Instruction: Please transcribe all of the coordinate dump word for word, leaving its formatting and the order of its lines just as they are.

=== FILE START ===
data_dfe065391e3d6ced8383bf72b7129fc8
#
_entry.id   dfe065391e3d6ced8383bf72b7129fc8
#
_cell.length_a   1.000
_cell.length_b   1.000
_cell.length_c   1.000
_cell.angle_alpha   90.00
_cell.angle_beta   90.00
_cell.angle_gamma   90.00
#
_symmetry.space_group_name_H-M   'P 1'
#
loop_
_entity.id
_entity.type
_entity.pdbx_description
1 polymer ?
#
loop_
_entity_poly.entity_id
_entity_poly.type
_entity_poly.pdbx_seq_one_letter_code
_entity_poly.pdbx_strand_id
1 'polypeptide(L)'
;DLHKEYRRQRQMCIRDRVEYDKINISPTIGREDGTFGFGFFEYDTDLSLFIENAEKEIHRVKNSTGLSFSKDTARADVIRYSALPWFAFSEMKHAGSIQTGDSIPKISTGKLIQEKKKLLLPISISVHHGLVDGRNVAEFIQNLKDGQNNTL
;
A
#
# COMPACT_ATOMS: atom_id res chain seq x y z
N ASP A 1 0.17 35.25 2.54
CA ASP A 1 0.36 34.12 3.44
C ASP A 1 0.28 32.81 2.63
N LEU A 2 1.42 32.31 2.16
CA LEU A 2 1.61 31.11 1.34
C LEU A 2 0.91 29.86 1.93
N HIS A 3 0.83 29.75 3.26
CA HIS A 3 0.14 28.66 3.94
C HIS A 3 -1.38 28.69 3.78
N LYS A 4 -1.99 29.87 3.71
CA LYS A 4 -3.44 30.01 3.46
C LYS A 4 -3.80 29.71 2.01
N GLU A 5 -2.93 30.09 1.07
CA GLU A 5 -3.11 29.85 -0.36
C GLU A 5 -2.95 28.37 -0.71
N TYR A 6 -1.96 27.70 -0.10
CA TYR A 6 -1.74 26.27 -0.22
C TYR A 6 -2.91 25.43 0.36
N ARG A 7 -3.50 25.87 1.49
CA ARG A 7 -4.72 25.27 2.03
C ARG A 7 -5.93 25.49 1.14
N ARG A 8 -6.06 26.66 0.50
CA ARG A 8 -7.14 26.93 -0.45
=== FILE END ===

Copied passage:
data_dfe065391e3d6ced8383bf72b7129fc8
#
_entry.id   dfe065391e3d6ced8383bf72b7129fc8
#
_cell.length_a   1.000
_cell.length_b   1.000
_cell.length_c   1.000
_cell.angle_alpha   90.00
_cell.angle_beta   90.00
_cell.angle_gamma   90.00
#
_symmetry.space_group_name_H-M   'P 1'
#
loop_
_entity.id
_entity.type
_entity.pdbx_description
1 polymer ?
#
loop_
_entity_poly.entity_id
_entity_poly.type
_entity_poly.pdbx_seq_one_letter_code
_entity_poly.pdbx_strand_id
1 'polypeptide(L)'
;DLHKEYRRQRQMCIRDRVEYDKINISPTIGREDGTFGFGFFEYDTDLSLFIENAEKEIHRVKNSTGLSFSKDTARADVIRYSALPWFAFSEMKHAGSIQTGDSIPKISTGKLIQEKKKLLLPISISVHHGLVDGRNVAEFIQNLKDGQNNTL
;
A
#
# COMPACT_ATOMS: atom_id res chain seq x y z
N ASP A 1 0.17 35.25 2.54
CA ASP A 1 0.36 34.12 3.44
C ASP A 1 0.28 32.81 2.63
N LEU A 2 1.42 32.31 2.16
CA LEU A 2 1.61 31.11 1.34
C LEU A 2 0.91 29.86 1.93
N HIS A 3 0.83 29.75 3.26
CA HIS A 3 0.14 28.66 3.94
C HIS A 3 -1.38 28.69 3.78
N LYS A 4 -1.99 29.87 3.71
CA LYS A 4 -3.44 30.01 3.46
C LYS A 4 -3.80 29.71 2.01
N GLU A 5 -2.93 30.09 1.07
CA GLU A 5 -3.11 29.85 -0.36
C GLU A 5 -2.95 28.37 -0.71
N TYR A 6 -1.96 27.70 -0.10
CA TYR A 6 -1.74 26.27 -0.22
C TYR A 6 -2.91 25.43 0.36
N ARG A 7 -3.50 25.87 1.49
CA ARG A 7 -4.72 25.27 2.03
C ARG A 7 -5.93 25.49 1.14
N ARG A 8 -6.06 26.66 0.50
CA ARG A 8 -7.14 26.93 -0.45